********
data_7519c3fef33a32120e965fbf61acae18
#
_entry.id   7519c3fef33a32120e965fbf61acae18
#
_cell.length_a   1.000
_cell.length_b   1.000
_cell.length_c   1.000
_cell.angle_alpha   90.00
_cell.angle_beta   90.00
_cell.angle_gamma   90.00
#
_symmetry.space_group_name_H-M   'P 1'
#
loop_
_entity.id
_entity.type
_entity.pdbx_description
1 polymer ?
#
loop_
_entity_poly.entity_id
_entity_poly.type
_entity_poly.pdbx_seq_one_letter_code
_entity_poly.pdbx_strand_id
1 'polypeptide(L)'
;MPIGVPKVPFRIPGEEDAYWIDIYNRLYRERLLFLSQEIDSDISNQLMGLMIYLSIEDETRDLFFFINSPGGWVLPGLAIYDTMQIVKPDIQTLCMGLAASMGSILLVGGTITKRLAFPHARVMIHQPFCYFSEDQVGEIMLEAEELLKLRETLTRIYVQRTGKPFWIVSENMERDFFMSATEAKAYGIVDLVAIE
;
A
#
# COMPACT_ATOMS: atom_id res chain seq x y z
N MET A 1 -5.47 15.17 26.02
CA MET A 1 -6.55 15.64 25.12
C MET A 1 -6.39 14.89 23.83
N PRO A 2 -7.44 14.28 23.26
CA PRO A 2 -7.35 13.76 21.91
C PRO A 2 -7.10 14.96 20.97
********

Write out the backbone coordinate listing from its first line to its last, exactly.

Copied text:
data_7519c3fef33a32120e965fbf61acae18
#
_entry.id   7519c3fef33a32120e965fbf61acae18
#
_cell.length_a   1.000
_cell.length_b   1.000
_cell.length_c   1.000
_cell.angle_alpha   90.00
_cell.angle_beta   90.00
_cell.angle_gamma   90.00
#
_symmetry.space_group_name_H-M   'P 1'
#
loop_
_entity.id
_entity.type
_entity.pdbx_description
1 polymer ?
#
loop_
_entity_poly.entity_id
_entity_poly.type
_entity_poly.pdbx_seq_one_letter_code
_entity_poly.pdbx_strand_id
1 'polypeptide(L)'
;MPIGVPKVPFRIPGEEDAYWIDIYNRLYRERLLFLSQEIDSDISNQLMGLMIYLSIEDETRDLFFFINSPGGWVLPGLAIYDTMQIVKPDIQTLCMGLAASMGSILLVGGTITKRLAFPHARVMIHQPFCYFSEDQVGEIMLEAEELLKLRETLTRIYVQRTGKPFWIVSENMERDFFMSATEAKAYGIVDLVAIE
;
A
#
# COMPACT_ATOMS: atom_id res chain seq x y z
N MET A 1 -5.47 15.17 26.02
CA MET A 1 -6.55 15.64 25.12
C MET A 1 -6.39 14.89 23.83
N PRO A 2 -7.44 14.28 23.26
CA PRO A 2 -7.35 13.76 21.91
C PRO A 2 -7.10 14.96 20.97